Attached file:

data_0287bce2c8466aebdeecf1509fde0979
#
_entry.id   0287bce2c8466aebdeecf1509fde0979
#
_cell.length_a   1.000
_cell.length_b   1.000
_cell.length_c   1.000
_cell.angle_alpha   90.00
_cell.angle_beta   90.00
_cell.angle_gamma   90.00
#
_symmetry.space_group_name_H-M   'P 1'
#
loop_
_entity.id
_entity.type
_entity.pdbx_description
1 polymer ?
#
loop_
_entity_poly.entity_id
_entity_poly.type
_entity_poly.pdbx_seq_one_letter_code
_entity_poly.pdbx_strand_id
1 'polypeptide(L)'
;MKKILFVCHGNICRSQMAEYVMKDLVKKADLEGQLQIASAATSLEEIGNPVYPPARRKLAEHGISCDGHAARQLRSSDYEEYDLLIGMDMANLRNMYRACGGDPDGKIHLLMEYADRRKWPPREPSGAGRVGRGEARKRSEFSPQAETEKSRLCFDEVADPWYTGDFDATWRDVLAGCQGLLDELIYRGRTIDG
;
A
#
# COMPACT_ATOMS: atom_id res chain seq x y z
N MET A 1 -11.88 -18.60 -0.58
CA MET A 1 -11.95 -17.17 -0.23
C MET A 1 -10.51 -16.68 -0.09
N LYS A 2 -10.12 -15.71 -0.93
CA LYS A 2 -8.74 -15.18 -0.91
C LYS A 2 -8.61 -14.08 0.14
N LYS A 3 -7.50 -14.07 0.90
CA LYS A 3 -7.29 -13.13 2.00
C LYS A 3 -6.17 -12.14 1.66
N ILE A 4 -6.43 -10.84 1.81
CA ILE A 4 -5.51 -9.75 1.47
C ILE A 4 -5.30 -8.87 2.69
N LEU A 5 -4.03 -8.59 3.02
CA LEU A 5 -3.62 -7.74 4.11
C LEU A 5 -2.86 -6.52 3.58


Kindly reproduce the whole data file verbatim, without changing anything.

data_0287bce2c8466aebdeecf1509fde0979
#
_entry.id   0287bce2c8466aebdeecf1509fde0979
#
_cell.length_a   1.000
_cell.length_b   1.000
_cell.length_c   1.000
_cell.angle_alpha   90.00
_cell.angle_beta   90.00
_cell.angle_gamma   90.00
#
_symmetry.space_group_name_H-M   'P 1'
#
loop_
_entity.id
_entity.type
_entity.pdbx_description
1 polymer ?
#
loop_
_entity_poly.entity_id
_entity_poly.type
_entity_poly.pdbx_seq_one_letter_code
_entity_poly.pdbx_strand_id
1 'polypeptide(L)'
;MKKILFVCHGNICRSQMAEYVMKDLVKKADLEGQLQIASAATSLEEIGNPVYPPARRKLAEHGISCDGHAARQLRSSDYEEYDLLIGMDMANLRNMYRACGGDPDGKIHLLMEYADRRKWPPREPSGAGRVGRGEARKRSEFSPQAETEKSRLCFDEVADPWYTGDFDATWRDVLAGCQGLLDELIYRGRTIDG
;
A
#
# COMPACT_ATOMS: atom_id res chain seq x y z
N MET A 1 -11.88 -18.60 -0.58
CA MET A 1 -11.95 -17.17 -0.23
C MET A 1 -10.51 -16.68 -0.09
N LYS A 2 -10.12 -15.71 -0.93
CA LYS A 2 -8.74 -15.18 -0.91
C LYS A 2 -8.61 -14.08 0.14
N LYS A 3 -7.50 -14.07 0.90
CA LYS A 3 -7.29 -13.13 2.00
C LYS A 3 -6.17 -12.14 1.66
N ILE A 4 -6.43 -10.84 1.81
CA ILE A 4 -5.51 -9.75 1.47
C ILE A 4 -5.30 -8.87 2.69
N LEU A 5 -4.03 -8.59 3.02
CA LEU A 5 -3.62 -7.74 4.11
C LEU A 5 -2.86 -6.52 3.58